At first yoga was all about the physical – I enjoyed getting stronger and feeling more flexible. Within less than a year of practicing asana several times a week, I noticed a shift in the way I felt towards other people. Not only did I begin caring about the welfare of others, I even started volunteering for the peer counseling program at university. After four years of peer helping, finishing my psychology degree, and practicing yoga even longer, I found myself caring so much for others that considering a career as a counselor was not far from my mind. Yet again I felt pulled toward practicing even more yoga; little did I know the urge to teach would soon emerge.

As self-awareness grew, my body became my laboratory, a special context within which to stage valuable experiments. Issues I had long struggled with became more and more visible, as I developed greater self-awareness. Exclusively focusing on academics, I was highly cognitive, but sadly dissociated from my body. As self-inquiry became an important practice for me, integration of mind, body and breath followed, each step acting as a preparation for the next. Challenges with binge-eating, negative body image, depression, social anxiety and post-traumatic stress disorder all became battles on my yoga mat; each step forward became a preparation for the next. Slowly my yoga mat became a safe place to head when I was feeling emotionally distressed – it is now a place for challenging the dark and embracing the light that yoga has to offer. I discovered that self-awareness and self-consciousness are mutually exclusive concepts – they cannot simultaneously exist. I found as I cultivated self-awareness, my anxious tendencies toward self-consciousness decreased. Fascinatingly, following experimentation with chanting, I noticed an even more significant drop in physiological anxiety symptoms. It became clear that lengthening my exhalations, while taking short inhalations tended to create a physiological state of calm in my body – quickly and effectively slowing down my heart rate.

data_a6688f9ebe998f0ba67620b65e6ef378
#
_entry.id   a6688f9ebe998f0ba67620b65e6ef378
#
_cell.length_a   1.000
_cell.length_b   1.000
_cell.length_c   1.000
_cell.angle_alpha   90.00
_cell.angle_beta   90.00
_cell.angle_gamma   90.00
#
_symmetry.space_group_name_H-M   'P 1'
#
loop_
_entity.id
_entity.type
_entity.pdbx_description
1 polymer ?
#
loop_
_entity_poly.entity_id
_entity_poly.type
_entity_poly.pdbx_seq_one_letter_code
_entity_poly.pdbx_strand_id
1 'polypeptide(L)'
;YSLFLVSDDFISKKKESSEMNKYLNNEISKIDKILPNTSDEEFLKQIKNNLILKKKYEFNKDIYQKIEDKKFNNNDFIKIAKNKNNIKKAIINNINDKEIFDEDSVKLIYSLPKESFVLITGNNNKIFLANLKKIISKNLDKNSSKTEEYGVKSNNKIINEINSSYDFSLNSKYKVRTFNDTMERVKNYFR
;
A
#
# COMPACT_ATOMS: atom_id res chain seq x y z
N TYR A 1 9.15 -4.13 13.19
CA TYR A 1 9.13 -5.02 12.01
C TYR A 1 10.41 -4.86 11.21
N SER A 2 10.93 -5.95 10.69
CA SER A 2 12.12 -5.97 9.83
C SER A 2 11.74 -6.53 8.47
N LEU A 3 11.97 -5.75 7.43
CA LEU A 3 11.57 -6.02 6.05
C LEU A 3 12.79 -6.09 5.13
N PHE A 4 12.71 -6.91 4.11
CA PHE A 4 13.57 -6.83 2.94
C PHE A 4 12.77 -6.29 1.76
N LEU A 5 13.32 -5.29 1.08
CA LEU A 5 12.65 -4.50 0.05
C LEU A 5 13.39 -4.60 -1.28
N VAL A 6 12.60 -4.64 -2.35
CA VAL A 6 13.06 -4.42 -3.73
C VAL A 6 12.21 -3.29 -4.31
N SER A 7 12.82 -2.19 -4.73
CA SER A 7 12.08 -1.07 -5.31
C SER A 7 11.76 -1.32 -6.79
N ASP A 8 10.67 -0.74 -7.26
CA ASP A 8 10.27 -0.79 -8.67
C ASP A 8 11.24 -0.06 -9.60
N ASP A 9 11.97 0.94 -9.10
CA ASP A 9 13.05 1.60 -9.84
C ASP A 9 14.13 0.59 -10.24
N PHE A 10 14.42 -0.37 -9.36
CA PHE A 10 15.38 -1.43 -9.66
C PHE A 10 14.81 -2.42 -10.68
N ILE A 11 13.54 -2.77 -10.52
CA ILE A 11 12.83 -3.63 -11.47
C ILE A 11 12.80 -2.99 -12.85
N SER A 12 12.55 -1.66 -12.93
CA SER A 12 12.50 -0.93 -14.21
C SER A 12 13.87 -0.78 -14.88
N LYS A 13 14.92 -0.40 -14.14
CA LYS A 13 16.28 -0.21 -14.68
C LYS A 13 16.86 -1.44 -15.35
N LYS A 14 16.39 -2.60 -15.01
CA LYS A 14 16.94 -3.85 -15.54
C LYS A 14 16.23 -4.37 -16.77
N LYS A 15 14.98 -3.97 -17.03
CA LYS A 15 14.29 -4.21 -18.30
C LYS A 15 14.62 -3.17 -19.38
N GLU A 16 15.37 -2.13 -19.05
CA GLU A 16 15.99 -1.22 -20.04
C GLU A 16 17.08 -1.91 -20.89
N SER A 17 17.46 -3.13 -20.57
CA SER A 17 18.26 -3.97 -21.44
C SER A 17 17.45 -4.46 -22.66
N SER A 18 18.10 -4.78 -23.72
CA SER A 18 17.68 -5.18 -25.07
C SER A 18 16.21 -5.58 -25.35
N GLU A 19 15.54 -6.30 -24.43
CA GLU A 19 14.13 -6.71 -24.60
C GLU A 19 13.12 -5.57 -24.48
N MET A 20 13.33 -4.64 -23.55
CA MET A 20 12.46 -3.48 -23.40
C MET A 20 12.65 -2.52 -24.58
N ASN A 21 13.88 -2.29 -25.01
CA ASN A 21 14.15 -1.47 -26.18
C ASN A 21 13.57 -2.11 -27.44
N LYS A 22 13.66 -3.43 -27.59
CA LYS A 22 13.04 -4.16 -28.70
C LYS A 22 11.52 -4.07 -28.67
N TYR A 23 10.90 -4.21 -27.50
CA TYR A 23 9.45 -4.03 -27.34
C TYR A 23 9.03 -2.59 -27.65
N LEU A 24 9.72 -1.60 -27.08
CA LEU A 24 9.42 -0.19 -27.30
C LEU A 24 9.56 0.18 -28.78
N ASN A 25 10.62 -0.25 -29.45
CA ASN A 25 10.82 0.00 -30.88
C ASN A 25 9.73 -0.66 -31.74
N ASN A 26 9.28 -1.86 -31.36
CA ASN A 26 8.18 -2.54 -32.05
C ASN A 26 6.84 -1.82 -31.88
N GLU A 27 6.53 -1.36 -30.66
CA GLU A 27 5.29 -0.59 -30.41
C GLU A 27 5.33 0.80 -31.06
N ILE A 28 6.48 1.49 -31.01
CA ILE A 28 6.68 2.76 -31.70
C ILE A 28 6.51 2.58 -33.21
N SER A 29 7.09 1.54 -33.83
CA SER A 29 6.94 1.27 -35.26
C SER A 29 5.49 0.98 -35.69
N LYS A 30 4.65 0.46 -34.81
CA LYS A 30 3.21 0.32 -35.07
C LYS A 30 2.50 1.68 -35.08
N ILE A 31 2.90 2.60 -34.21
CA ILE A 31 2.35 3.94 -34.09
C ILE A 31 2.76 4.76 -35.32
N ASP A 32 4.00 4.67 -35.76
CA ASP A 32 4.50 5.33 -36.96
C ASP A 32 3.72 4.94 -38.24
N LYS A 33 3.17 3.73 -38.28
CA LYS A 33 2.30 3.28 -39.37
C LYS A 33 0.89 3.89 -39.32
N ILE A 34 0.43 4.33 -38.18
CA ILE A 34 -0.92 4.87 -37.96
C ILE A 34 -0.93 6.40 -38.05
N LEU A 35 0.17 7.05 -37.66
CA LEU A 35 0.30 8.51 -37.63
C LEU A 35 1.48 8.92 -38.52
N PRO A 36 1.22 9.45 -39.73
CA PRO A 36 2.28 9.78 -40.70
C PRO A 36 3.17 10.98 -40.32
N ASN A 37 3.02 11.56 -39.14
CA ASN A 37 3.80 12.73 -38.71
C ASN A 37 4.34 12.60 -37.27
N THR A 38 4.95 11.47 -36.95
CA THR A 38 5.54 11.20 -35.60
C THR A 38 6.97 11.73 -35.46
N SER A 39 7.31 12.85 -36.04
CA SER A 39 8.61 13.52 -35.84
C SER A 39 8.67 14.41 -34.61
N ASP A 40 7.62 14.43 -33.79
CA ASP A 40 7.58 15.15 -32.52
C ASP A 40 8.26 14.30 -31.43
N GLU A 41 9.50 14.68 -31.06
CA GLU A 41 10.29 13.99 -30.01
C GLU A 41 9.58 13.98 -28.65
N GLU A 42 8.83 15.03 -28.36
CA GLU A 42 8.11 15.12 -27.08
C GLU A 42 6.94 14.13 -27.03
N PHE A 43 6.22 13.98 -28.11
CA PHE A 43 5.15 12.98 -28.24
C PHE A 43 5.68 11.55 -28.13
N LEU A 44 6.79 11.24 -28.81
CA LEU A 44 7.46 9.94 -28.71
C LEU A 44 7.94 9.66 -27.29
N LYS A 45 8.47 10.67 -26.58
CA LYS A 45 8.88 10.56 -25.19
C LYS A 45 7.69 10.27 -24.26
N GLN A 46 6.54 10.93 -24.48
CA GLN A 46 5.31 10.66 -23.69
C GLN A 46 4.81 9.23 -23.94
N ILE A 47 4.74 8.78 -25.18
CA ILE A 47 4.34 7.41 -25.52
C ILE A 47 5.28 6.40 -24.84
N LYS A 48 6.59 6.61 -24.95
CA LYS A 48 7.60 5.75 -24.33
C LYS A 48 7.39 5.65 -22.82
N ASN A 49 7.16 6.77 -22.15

Yoga, particularly asana, had become the medicine I took to alleviate the physiological symptoms of emotional fluctuations. According to western psychology, trauma experiences frequently leave residue on our nervous systems, manifested through habitual tendencies, such as dissociating from body sensations and avoiding unwanted external sensory experiences. Asana allowed me to consciously begin to release the issues in the tissues. According to yoga psychology, every experience leaves an impression on the nervous system, also known as a samskara. Peter Levine, a noted psychologist and medical biophysicist, argues that β€œtrauma represents a profound compression of survival energy that has not been able to complete its meaningful course of action.” I would additionally argue that yoga is the ideal method for slow titration and release of the physiological energy that can be compressed and held within our systems due to highly stressful events, whether the event revolves around childhood abuse, surgery, car accidents, etc., until we are able to free it from our bodies. Yoga has taught me that the human nervous system can be injured just as any muscle, joint or bone can be damaged. Furthermore, yoga provides a web of interconnected principles and practices that can bring a balance between stability and flexibility in any aspect of the human system.